Each justice of the peace has a legislature-created technology fund which is set aside expressly for purposes like this, but Morris said it would be a waste to drain $14,500 of his precinct’s $19,000 fund to pay for something which could be acquired for free.
Featuring a month-by-month contract, Morris called the NET Data proposition a “win-win situation.”
“We would be using the new software on a trial basis just to make sure that it all works out the way we believe and expect it will. I have contacted several offices which have switched to NET Data, and there has not been one negative statement from anyone I have spoken to,” he said. “I don’t see a down side to this; give me the proper tools to do my job better and more productively.”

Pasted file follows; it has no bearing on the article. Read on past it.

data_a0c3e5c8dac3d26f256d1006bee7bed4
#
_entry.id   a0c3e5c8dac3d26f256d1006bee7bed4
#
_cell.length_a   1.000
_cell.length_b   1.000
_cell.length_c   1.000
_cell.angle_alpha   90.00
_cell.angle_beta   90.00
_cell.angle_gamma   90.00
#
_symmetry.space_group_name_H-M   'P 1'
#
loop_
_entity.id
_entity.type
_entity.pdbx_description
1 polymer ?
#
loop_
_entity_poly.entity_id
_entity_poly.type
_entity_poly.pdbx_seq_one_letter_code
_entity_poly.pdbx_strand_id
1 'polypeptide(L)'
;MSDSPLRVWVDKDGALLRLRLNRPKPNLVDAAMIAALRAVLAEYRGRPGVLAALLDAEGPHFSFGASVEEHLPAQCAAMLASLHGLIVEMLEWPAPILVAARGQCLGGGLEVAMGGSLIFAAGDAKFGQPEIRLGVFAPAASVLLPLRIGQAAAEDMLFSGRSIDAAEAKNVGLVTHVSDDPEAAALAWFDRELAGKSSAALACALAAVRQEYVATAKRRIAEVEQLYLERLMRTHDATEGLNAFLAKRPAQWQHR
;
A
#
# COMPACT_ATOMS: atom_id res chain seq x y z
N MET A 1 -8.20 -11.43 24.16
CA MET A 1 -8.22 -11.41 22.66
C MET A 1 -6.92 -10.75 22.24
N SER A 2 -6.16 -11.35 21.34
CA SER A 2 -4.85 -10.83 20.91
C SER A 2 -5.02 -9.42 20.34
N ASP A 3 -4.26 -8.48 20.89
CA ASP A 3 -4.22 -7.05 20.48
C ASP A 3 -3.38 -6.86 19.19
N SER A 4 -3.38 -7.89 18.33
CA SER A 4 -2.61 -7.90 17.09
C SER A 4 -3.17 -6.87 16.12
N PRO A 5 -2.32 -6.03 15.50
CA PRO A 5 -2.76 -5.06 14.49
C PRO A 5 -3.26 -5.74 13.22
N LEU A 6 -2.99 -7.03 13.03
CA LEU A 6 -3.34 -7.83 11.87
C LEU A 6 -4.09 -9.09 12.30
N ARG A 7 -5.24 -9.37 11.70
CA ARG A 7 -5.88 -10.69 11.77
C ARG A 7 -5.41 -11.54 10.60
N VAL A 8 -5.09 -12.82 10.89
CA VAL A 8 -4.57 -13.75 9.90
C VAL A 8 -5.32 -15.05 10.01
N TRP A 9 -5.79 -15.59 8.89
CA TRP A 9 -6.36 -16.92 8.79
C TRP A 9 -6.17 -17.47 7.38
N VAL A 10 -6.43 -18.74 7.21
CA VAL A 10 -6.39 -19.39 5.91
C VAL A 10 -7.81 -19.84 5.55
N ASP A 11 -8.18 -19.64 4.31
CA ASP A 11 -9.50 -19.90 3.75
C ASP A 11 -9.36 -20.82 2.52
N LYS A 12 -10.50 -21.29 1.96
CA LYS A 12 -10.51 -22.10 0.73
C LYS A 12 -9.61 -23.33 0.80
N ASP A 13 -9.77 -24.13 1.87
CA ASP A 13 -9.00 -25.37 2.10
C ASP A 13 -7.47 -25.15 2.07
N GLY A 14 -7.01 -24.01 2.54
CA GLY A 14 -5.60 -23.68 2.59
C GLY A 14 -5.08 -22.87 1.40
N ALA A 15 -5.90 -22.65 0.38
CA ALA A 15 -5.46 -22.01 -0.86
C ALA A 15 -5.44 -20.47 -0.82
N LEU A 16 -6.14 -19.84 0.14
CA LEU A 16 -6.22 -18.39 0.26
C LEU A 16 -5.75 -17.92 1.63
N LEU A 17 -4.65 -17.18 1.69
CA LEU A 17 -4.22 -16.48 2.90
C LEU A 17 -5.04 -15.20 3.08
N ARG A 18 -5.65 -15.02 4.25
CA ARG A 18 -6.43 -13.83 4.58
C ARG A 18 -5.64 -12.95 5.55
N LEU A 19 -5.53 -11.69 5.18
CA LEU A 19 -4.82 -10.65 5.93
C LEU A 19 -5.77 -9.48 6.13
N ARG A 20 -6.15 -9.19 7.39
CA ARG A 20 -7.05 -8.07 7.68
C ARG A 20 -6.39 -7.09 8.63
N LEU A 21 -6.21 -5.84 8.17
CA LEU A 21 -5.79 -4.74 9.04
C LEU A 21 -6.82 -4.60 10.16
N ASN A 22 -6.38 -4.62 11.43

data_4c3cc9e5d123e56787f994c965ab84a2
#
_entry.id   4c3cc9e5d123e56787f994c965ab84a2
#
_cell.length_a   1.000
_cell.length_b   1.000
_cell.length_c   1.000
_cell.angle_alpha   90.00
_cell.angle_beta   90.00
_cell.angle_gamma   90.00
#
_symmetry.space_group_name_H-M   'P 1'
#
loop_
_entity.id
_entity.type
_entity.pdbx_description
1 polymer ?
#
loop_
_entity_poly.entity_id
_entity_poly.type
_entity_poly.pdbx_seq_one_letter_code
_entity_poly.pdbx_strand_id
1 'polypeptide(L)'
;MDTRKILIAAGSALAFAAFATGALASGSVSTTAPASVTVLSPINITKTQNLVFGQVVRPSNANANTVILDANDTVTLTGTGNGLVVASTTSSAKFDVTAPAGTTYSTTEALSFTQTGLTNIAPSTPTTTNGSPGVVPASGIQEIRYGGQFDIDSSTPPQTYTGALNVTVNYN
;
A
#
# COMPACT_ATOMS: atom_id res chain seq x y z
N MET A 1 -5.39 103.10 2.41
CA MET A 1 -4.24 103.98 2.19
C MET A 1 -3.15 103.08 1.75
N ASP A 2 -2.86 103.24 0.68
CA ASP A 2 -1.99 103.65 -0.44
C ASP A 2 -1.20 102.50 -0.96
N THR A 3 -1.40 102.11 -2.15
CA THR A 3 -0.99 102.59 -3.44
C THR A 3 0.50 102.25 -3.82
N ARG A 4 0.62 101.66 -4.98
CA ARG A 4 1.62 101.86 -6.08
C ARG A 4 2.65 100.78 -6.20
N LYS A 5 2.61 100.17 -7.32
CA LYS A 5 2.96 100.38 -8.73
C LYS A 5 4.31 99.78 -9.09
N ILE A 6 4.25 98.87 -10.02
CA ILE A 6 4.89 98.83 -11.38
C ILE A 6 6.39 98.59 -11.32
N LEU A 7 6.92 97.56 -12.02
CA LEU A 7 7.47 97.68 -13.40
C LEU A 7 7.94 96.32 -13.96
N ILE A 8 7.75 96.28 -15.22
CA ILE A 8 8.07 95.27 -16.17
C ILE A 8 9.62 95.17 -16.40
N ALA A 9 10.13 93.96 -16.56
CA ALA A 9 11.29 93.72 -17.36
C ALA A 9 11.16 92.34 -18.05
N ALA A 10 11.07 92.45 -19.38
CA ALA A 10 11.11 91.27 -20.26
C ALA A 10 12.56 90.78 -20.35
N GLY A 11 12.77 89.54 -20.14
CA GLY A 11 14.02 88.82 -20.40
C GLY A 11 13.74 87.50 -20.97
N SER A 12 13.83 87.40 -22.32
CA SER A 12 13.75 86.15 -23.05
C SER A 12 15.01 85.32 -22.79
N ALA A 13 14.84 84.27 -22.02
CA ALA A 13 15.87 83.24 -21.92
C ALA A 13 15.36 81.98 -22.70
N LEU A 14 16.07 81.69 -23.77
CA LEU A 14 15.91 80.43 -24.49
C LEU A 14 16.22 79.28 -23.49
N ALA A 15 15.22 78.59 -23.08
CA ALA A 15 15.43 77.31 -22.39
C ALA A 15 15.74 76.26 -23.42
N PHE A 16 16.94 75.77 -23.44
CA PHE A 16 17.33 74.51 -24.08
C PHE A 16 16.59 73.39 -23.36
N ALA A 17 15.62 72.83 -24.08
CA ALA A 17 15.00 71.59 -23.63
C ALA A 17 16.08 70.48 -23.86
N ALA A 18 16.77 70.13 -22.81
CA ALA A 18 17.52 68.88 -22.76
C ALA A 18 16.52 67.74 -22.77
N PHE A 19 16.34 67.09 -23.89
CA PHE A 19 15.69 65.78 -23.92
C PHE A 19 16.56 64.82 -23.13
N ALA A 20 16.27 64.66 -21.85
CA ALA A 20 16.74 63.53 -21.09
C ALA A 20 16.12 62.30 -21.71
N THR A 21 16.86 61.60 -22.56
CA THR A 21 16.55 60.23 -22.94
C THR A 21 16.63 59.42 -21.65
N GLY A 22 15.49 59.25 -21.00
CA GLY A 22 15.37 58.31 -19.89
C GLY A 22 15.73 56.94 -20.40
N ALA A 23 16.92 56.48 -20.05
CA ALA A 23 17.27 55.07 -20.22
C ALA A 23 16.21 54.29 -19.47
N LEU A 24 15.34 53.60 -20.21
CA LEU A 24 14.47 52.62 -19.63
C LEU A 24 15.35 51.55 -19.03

Ultimately the commissioners decided they needed more information before they could make an informed decision on the topic.
The court did vote to spend $33,806 for a new roof on the courthouse annex. County Judge Chris Davis said the building, which houses the county’s election equipment and will soon be the home of the Cherokee County Historical Commission, has developed a few leaks.
“I would like to see a roof put on that building like the one we put on the courthouse with the white surface reflecting all the sunlight. I’ve already talked to them (the roofing company), and they guarantee against water damage and have a 15-year labor and materials warranty,” Davis said.